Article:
Sennheiser PXC 450 headphones review
Quiet and comfortable even at work
I’d actually tried out the Sennheiser PXC 450 NoiseGard™ noise compensation headphones before, as part of our noise-reduction headphone shoot-out. But those evaluations were based on short, structured listening sessions. I was glad to have an opportunity to try them out the way they were meant to be used — in listening sessions stretching over several hours.
Guarding against unwanted noise
Even though I didn’t take these on a plane, I put the PXC 450s to work. There was plenty of ambient noise in our office for the headphones to deal with, and deal with it they did. As with many active-type of noise-cancelation headphones, the PXC 450s did a better job with steady background noises, rather than transient ones.
The reason has to do with the process of noise cancellation. Tiny microphones built into the outside of the earcups pick up the ambient sound surrounding the wearer. That sound is then processed by circuitry, creating a signal that's exactly 180° out of phase with the original noise. That processed signal is then pumped into the earcups. The out-of-phase noise acoustically negates any ambient sound leaking into the earcups, resulting in silence.
Because it takes a fraction of a second for the out-of-phase signal to be generated, it's always slightly behind the source. For ambient sounds that don’t change in volume (or change slowly), that’s not a problem.
So, for example, once I put on the PXC 450s, I ceased hearing the dull, steady hum of our HVAC unit. Without any music playing, silence reigned inside the earcups. When a conversation started in the next cube though, the voices still came through, although significantly muted. I couldn’t quite make out what my colleagues were talking about, but I was aware they were talking.
Press to Talk
In the middle of the right earcup is a Talk button. This feature was designed for airplane travel, but I found it quite useful in the office. It’s a big button with an indented surface that's easy to find just by feel. The button temporarily disables the noise cancelation, and instead sends the signal from the exterior microphones straight through so it's audible.
When someone wished to speak to me, I simply pressed the indented button. My music was muted, and outside sound was relayed through the headphones. I could hear — and respond to — my colleague without having to remove the headphones.
|The NuForce Icon HDP headphone amp and DAC.|
A word about my headphone auditioning setup:
I used my standard at-work music setup for these headphones. The headphones were plugged into a NuForce Icon HDP headphone amp/USB DAC/stereo preamp, which is then connected to my laptop via a USB cable. Residing on my laptop are lossless audio files.
The NuForce is the important link the chain, as it serves double duty. First, it’s a headphone amp, which is helpful for auditioning higher-end headphones like the Sennheiser PXC450s. It means they’re not starved for power and can operate at peak efficiency (even at low volume levels). Second, through the USB connection, the NuForce bypasses my laptops marginal digital-to-analog converter (DAC) and uses its own on-board DAC to decode the audio files. And that matters because better conversion ensures higher fidelity.
So even though it’s a simple system, I enjoy better audio than I would get from just plugging the headphones directly into my computer.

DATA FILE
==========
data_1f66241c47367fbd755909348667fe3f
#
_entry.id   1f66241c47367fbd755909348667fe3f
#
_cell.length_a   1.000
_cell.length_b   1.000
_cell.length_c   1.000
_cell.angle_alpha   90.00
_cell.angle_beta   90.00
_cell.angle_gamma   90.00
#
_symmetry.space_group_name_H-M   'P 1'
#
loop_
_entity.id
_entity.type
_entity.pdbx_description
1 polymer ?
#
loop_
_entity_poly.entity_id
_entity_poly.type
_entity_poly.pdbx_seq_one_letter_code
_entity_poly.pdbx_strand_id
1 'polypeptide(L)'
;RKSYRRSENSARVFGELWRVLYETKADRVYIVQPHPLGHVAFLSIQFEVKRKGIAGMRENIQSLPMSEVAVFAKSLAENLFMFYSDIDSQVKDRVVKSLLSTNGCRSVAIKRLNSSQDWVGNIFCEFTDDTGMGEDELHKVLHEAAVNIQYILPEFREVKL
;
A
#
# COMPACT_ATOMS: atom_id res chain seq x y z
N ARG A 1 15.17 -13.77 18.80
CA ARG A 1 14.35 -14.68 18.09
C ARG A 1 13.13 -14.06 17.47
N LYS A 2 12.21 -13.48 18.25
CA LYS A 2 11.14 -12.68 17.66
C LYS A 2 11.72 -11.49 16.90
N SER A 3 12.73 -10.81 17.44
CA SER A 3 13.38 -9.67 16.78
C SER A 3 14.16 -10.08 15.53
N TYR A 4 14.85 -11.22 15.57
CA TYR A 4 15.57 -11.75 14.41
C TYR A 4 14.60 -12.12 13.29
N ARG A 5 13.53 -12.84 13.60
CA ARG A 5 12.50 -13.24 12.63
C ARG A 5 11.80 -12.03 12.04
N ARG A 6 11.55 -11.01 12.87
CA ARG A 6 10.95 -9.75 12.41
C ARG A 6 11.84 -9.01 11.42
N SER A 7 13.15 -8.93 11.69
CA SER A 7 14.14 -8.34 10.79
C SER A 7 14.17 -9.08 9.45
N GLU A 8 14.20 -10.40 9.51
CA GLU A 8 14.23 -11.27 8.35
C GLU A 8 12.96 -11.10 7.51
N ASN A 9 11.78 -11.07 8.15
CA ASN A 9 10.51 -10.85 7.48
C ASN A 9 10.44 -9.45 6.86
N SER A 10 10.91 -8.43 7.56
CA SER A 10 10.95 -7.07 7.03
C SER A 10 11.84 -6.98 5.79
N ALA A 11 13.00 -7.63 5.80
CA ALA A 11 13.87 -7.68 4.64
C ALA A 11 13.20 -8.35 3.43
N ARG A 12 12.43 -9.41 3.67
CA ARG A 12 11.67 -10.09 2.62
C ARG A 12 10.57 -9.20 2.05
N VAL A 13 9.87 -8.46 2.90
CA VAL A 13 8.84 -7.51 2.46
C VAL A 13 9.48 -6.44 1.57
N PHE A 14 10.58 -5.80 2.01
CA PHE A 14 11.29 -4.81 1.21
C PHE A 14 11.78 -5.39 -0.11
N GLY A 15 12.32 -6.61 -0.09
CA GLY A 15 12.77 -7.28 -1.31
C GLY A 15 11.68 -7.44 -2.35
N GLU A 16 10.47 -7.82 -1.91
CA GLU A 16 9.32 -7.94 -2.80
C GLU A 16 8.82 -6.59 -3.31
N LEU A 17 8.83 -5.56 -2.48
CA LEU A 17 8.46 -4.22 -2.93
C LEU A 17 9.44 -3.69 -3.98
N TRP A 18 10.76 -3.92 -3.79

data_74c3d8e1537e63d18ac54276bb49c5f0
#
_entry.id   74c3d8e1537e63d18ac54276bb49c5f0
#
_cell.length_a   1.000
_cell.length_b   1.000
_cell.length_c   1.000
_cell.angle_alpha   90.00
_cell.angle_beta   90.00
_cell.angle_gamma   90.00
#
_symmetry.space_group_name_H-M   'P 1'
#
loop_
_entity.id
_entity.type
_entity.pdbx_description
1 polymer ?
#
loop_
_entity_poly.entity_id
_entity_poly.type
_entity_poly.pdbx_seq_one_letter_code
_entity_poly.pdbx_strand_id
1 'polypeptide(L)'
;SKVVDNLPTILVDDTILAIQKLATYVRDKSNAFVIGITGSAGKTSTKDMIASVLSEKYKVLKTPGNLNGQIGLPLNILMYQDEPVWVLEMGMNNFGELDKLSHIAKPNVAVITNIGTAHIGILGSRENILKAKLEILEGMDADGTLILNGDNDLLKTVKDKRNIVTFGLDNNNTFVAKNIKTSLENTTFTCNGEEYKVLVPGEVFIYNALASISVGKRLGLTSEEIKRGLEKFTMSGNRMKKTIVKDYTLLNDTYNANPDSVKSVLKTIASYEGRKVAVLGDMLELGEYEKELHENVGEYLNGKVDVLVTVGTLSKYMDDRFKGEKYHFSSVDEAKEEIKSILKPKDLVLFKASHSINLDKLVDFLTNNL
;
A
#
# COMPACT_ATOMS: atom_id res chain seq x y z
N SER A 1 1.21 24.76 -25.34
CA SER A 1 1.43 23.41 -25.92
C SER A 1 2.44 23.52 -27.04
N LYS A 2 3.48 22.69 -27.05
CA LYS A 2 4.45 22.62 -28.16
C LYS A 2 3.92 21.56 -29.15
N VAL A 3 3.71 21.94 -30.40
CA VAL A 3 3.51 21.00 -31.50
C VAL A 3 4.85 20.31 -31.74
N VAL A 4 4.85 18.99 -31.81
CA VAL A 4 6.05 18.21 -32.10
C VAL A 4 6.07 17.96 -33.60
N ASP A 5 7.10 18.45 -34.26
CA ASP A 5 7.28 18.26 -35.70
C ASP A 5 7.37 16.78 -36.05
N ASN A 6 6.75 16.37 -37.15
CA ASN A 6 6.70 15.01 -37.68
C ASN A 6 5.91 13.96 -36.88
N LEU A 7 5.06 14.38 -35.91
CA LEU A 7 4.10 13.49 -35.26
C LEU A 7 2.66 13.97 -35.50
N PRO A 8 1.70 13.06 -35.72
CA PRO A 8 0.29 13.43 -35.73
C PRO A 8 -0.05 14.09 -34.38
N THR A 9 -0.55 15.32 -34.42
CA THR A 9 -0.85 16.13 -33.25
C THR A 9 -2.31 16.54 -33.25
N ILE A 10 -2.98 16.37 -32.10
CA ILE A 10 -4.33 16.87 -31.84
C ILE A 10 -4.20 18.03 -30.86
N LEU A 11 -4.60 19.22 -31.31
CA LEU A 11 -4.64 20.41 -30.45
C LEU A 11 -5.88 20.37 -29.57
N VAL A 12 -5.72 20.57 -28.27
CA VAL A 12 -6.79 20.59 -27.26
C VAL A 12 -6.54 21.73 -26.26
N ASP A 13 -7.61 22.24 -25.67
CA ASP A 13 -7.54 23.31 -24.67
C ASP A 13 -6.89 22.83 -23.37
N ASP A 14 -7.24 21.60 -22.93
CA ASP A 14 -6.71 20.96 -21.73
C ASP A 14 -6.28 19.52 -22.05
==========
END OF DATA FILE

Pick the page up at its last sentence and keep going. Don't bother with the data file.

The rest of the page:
Now, about sound quality
Overall, the headphones did a very good job. The sound had a lot of detail in it. The edges sometimes seemed a little soft, but I think that was a side effect of the active noise-cancelation. I especially noticed it in bass-heavy tracks. The low end was present and clear, but on the tracks I was very familiar with it seemed to lack a little bit of impact I normally heard.
That’s not to say that the ‘phones sounded bad — quite the contrary. They did an excellent job with noise canceling (their primary purpose) and delivered better-than-average sound quality. Even though I wasn't sitting on a plane and relying on the PCX 450s to shield me from the drone of the engines, I was more than happy with the sound.
The PXC 450s presented a nice, full soundfield with good stereo imaging.
And let’s not forget comfort
No question — noise-canceling headphones are most useful for travel (especially by air). Which means wearing these headphones for hours on end is the norm rather than the exception. And that’s exactly what I did. I put them on at the start of the workday, and wore them as long as I remained at my desk.
I often wore them for 5-6 hours a day, and they were consistently comfortable the entire time. The earcups fit securely over my ears without applying undue pressure to my temples. The headband padding was more than sufficient to let the phones rest lightly on my head without discomfort.
One thing to be aware of — the drivers are angled in, which means that there are slight bulges inside the earcups. They’re designed to fit in the hollow of the ears, and are small enough to accommodate most ear sizes. I didn't have any trouble with them at all, but there are always exceptions…
The bottom line
The Sennheiser PXC 450 headphone are noise-canceling headphones, and they perform that function admirably. It wasn’t until I put them on that I became aware of just how much office noise I had gotten used to. They also performed well as headphones, delivering my music with a full, detailed sound. And the PXC 450s were so comfortable I sometimes forgot I was wearing headphones – until I realized I could barely hear my coworker. Thank heavens for that talk button!
Sennheiser PXC 450
NoiseGard noise compensation headphones